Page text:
Solorio recipient of METAvivor early Career Award grant for novel platform to measure global metabolic activity in breast cancer cells

Cancer treatment screening typically involves use of a synthetic polymer-based substrate, which leads to undesired defects in cell cultures. But researchers at Purdue, including assistant professor Luis Solorio, have developed a biomimetic platform using magnetic actuators for in vitro cell seeding. The setup is compatible with multi-well plates and allows for high throughput, thereby reducing the timeline to develop more targeted cancer therapy. This innovative research was the recipient of a METAvivor Research Program Early Career Award.

The METAvivor Research Program was established in 2009 with the specific goal of funding stage IV metastatic breast cancer (MBC) research to one day transition MBC from a terminal diagnosis to a chronic, manageable disease with a decent quality of life.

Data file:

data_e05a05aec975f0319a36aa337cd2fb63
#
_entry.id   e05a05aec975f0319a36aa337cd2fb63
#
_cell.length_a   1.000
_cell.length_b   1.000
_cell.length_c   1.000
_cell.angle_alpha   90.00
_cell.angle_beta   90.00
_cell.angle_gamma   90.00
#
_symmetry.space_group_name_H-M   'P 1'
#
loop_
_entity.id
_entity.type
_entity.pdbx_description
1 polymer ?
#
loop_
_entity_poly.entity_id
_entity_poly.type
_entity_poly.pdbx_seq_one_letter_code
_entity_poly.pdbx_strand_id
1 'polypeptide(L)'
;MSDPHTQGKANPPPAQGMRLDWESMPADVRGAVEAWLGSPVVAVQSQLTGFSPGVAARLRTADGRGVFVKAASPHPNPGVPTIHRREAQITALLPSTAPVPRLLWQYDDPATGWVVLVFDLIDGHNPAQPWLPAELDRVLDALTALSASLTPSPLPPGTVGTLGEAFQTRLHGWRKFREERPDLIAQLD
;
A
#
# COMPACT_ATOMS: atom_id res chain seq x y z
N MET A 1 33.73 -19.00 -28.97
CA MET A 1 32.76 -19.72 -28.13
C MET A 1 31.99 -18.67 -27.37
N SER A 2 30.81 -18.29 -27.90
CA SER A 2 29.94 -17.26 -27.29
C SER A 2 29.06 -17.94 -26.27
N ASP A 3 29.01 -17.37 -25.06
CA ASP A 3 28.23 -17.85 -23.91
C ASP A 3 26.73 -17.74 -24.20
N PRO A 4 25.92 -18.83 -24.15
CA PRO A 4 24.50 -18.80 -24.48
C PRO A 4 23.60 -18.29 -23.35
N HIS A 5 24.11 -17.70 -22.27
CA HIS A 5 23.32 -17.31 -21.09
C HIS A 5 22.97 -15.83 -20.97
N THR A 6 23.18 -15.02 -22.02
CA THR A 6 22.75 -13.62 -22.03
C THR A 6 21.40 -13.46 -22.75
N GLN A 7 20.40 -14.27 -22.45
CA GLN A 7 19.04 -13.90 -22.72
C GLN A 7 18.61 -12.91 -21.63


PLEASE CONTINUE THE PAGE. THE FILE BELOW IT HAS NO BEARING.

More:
Traditional actuators that cause the undesired defects in cell cultures are controlled by pressure or electromechanical forces, which do not accurately replicate natural cell environments. However, magnetic actuators as implemented in this novel technique are adaptable in both amplitude and frequency to apply strain that suspends cells over a gap between actuators. The system can now capture dynamic physiological conditions in 3D which results in high throughput and more accurate and effective cancer therapy. The full reserch paper, titled High Throughput Cancer Treatment Screenng with Magnetic Actuation Platform is available for viewing online through Advanced Funtional Materials journal.

Dr. Solorio joined the faculty at Purdue Univeristy as an assistant professor in 2016. His research focuses primarly on cancer research, typically breast cancer. some topics his lab works on include developing 3D tissue engineering platforms, characterizing injectable drug delivery and theranostic systems, and stduying the effect of cell and ECM heterogeneity on cancer progression.